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Non-Prog DVD/Video Reviews

Duke Ellington

Love You Madly/A Concert of Sacred Music at Grace Cathedral DVD

Review by Gary Hill

There are few out there who know anything about the man, or jazz in general, who wouldn't call Duke Ellington "a genius." His musical concepts were heads above so many who were his contemporaries. The man continues to influence music to this day, albeit perhaps more indirectly in modern times than overtly. For anyone with an interest in jazz or musical history this DVD is a must have. Fans of Ellington certainly don't need to be told to pick this one up - they probably already have. For the rest of you - if you really want to understand some of the musical influences on the sounds that have come about after the man, this is a great place to look.

The DVD is actually two separate documentaries put together on one disc. The first is a film from the 1960's called (imagine that) "Love You Madly." It showcases an incredibly talented musician and composer who obviously commanded the respect of his peers and music audiences. It is a collection of live performances, interview segments and various behind the scenes material. While it certainly seems dated - mostly in terms of the colloquialisms of the time - it is no less vital and interesting. It showcases some stellar performances and truly takes you into the mind of the man responsible for the music in a way that just listening would not. Ellington himself said that this was "…the best film about Duke Ellington ever made…" Well, I don't have much to compare it to, but from what I've seen, I can certainly believe that statement. This is an excellent production.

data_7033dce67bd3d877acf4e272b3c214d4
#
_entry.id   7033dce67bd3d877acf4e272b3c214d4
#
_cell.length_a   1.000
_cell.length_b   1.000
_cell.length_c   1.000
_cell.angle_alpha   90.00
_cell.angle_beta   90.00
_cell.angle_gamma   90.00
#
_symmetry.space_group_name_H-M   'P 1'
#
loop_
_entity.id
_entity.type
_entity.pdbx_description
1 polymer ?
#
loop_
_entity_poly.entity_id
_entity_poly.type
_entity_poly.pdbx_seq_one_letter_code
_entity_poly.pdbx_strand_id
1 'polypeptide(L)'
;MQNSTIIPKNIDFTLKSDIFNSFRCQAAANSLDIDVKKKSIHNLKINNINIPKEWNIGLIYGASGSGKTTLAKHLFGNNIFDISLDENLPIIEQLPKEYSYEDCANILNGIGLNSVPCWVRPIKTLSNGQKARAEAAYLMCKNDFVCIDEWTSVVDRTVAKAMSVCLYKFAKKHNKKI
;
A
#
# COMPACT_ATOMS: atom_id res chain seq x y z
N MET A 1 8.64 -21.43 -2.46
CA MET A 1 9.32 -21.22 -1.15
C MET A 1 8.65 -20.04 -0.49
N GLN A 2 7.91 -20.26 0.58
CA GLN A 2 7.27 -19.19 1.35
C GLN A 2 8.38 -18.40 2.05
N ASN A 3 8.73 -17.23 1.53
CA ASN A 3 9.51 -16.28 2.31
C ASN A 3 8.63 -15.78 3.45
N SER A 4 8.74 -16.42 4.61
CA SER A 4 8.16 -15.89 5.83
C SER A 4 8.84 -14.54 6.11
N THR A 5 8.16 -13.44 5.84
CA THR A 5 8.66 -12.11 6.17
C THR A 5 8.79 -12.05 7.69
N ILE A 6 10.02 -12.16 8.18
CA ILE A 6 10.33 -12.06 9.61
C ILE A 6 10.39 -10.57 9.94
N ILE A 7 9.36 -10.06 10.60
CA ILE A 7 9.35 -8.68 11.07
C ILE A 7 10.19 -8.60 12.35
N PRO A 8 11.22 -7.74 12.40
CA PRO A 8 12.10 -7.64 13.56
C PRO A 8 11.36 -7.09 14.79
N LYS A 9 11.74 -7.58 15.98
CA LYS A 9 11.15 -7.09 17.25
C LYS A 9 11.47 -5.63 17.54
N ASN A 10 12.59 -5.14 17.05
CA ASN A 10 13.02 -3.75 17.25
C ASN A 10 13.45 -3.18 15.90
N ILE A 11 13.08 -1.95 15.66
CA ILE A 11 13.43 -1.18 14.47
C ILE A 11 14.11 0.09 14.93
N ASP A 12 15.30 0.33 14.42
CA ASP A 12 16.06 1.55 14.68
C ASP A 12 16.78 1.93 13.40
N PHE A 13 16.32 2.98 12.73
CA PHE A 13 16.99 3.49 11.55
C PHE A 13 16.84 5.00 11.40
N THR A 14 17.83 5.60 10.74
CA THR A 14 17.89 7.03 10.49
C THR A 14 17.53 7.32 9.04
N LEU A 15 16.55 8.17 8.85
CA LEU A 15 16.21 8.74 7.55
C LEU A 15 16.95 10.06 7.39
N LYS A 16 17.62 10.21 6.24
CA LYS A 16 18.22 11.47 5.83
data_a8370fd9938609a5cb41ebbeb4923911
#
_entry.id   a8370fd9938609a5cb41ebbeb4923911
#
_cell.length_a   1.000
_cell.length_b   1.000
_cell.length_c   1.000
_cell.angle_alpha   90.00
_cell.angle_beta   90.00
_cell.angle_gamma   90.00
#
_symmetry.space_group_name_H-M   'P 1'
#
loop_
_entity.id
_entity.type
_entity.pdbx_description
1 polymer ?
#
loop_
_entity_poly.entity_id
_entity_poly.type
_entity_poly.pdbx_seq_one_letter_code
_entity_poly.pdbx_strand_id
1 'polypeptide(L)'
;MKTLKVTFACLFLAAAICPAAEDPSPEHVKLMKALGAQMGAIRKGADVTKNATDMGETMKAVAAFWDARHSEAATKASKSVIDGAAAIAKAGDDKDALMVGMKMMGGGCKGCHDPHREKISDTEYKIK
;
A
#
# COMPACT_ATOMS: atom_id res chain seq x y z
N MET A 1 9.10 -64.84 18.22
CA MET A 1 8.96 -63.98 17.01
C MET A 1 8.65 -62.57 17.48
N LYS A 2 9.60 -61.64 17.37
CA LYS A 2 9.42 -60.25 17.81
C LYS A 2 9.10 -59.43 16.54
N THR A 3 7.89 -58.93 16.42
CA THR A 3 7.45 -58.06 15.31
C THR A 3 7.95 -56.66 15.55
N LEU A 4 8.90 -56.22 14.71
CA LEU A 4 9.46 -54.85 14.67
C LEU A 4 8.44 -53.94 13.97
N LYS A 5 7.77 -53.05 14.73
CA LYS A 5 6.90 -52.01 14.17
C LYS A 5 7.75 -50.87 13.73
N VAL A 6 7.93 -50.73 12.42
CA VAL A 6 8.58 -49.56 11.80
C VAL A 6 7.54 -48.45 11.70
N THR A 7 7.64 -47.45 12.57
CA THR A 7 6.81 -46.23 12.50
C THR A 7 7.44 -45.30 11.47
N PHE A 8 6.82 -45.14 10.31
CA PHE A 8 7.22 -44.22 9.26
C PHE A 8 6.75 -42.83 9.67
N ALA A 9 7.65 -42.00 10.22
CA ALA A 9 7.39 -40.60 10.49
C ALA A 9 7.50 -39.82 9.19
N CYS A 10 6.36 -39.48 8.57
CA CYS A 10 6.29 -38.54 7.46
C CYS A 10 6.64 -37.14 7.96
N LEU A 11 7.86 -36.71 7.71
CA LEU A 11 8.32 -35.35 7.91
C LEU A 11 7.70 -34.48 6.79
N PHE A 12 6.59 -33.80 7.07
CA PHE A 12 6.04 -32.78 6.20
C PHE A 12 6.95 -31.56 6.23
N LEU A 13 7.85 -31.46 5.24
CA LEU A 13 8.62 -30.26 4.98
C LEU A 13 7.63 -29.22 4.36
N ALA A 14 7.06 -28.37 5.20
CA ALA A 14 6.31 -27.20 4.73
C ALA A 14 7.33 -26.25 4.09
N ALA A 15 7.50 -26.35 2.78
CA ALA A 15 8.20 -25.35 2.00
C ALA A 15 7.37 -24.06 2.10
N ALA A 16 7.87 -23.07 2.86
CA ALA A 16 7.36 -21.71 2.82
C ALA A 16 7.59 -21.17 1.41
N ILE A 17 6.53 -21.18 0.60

The second program is "A Concert of Sacred Music At Grace Cathedral". This one is unusual and really showcases the far-reaching concepts of Ellington. It is a film of a performance on September 16th 1965 - one show of a series of three. The material here seems to transcend all borders by creating a concert of religious music that encompasses music ranging from classical to jazz to spirituals, blues and over course gospel. It is music and dance, and certainly a unique format in which to experience "religious" music. It really shows the levels on which this innovator thought. It is the same far-reaching sense of artistry that has been embodied by progressive rock musicians in the eras since.

For those looking to understand what Duke Ellington was all about, there really can't be much better place to begin than this. For those just wanting a taste of some of the best that jazz had to offer - again this comes highly recommended. Don't expect to see modern film techniques, sound quality or anything of that nature - these were filmed in the 1960's. Do expect quality musicianship, songwriting and insights from a true creator of brilliant music.

This review is available in book format (hardcover and paperback) in Music Street Journal: 2006 Volume 1 at

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